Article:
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During the 20th century, synthetic meat was a major goal for food scientists concerned about global food production. Well, the future is here, and lab-grown burgers could find their way from the test tube to supermarket freezer within the decade.

Vegetarians have long found alternatives to meat burgers. Hardly a supermarket doesn’t stock vegetarian burgers, and options continue to diversify. But what about burger-loving carnivores? What does the future hold for them? The answer may well be in stem-cell technology, i.e., meat produced from stem-cells. The first such burger has already been created and tested. No animals were harmed in cultivating the not quite whopping 4-oz. burger, and it only took six weeks and $330,000. Why bother? We’ll get to that. First, how do you grow a meat burger without killing a cow?

 A test-tube burger starts with a small sample of muscle tissue separated into individual cells and placed in a nutrient solution. There they are nurtured to allow multiplication, creating muscle tissue separately from the source animal. The cells naturally merge and grow, creating tissue strands. A single strand can multiply to trillions of new strands, which are layered together to replicate meat tissue. It takes about 15,000 strands to make a four-oz. burger patty. Add a little butter and sunflower oil, and voila! Tested by the Future Food Studio at a lavish event in London, the world's first such and most expensive burger was described as noticeably lacking in fat and meaty texture, but relatively palatable. The $330,000 bill was picked up by Google cofounder Serey Brin, an advocate of animal welfare. That price is bound to come down for a number of reasons.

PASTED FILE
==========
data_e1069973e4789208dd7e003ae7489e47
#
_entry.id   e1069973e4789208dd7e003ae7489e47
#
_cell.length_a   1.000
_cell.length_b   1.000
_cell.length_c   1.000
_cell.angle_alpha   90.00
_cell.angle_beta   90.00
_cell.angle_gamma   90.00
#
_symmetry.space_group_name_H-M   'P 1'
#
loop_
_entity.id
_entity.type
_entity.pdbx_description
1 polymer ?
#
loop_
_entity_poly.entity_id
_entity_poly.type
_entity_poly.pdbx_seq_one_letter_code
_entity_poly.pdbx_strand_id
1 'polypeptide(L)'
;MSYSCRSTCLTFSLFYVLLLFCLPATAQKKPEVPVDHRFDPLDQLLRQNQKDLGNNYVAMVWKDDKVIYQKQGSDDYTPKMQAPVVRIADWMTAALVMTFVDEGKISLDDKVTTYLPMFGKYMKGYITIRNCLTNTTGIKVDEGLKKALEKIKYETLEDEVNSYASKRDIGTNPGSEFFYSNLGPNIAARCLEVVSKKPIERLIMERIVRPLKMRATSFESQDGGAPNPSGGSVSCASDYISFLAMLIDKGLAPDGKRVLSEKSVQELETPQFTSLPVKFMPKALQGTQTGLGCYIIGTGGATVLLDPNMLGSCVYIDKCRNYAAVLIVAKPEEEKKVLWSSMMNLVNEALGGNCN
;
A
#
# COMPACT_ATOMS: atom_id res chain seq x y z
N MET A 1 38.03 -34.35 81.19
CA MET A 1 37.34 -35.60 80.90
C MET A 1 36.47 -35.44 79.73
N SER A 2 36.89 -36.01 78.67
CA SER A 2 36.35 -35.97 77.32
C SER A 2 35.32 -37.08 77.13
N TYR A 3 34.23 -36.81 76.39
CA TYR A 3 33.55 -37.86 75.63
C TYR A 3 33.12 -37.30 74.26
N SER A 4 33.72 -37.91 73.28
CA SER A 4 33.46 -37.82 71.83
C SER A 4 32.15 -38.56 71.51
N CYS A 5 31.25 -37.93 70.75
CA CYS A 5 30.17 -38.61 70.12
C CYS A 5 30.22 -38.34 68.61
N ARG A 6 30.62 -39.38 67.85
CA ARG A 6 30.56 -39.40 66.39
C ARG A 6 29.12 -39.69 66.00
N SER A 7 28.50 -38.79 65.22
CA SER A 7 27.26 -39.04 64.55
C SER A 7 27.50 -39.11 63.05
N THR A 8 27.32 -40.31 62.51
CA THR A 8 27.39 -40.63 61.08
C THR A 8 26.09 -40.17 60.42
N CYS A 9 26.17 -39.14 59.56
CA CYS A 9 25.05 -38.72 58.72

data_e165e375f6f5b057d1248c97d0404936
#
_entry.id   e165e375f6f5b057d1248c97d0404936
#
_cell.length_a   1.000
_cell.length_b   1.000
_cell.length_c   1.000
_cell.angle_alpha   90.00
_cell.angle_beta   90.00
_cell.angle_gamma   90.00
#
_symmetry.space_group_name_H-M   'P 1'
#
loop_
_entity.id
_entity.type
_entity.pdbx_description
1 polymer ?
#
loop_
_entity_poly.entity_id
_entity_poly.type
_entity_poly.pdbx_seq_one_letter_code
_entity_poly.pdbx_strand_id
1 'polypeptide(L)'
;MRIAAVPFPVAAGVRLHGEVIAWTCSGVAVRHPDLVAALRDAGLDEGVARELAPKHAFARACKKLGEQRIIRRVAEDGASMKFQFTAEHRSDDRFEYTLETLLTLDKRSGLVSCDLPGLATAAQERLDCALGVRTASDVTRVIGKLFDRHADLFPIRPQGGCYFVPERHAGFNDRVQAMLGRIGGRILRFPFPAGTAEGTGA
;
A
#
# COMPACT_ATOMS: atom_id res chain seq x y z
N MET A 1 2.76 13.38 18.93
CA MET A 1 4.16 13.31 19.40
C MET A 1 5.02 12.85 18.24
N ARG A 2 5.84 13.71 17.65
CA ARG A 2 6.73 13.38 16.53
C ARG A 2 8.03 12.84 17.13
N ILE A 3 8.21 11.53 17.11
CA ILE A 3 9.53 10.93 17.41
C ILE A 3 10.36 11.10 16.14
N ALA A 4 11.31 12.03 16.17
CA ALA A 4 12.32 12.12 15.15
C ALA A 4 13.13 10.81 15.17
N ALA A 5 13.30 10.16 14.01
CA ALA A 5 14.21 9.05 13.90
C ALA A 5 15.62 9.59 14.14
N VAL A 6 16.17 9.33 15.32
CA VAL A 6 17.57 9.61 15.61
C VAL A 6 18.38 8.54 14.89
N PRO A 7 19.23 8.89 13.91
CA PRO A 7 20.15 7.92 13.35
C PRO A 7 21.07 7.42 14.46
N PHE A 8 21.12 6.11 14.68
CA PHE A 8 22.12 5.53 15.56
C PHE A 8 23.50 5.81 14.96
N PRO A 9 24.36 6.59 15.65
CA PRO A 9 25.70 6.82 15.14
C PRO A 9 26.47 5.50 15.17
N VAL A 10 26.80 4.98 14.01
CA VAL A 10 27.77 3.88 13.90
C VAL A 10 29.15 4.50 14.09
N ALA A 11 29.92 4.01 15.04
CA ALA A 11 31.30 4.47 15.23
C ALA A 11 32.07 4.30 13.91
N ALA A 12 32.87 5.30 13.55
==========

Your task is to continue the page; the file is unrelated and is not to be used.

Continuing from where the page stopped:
Stem-cell meat production, or “cultured meat,” represents an ecological and sustainable alternative to livestock production. Right now 70% of all agricultural land (30% of the earth’s surface) is being used for livestock production. Cultured beef could significantly reduce the need for agricultural land, freeing up more space to grow crops. It would help remedy ethical issues of animal treatment, as well as improve food security by reducing the risk of animal-borne diseases, e.g., mad cow. It could also greatly reduce ecological and environmental stress, factors such as clean water, energy use, methane and greenhouse gas emissions. Currently, 18% of all greenhouse gas emissions are generated by livestock production - more than that of all global transportation combined. Then there are the anticipated increases in world meat demand by a rapidly increasing population. Test-tube burgers sounding better yet?

Of course, the real test will be taste. Acceptable cultured-beef flavor and texture will hinge on fat - about 20% fat is needed to make a burger taste satisfying. To this end, vegetable oils, milk or plant protein sources all have properties that can be used to simulate fat. Insect proteins can be also be added to supplement essential amino acids. (The technology behind insect-derived cultured foods has been around for years and offers many of the same advantages as cultured meat.) If none of this sounds appetizing, don’t fret; you likely have several more years before test-tube burgers make it to your local fast-food joint.


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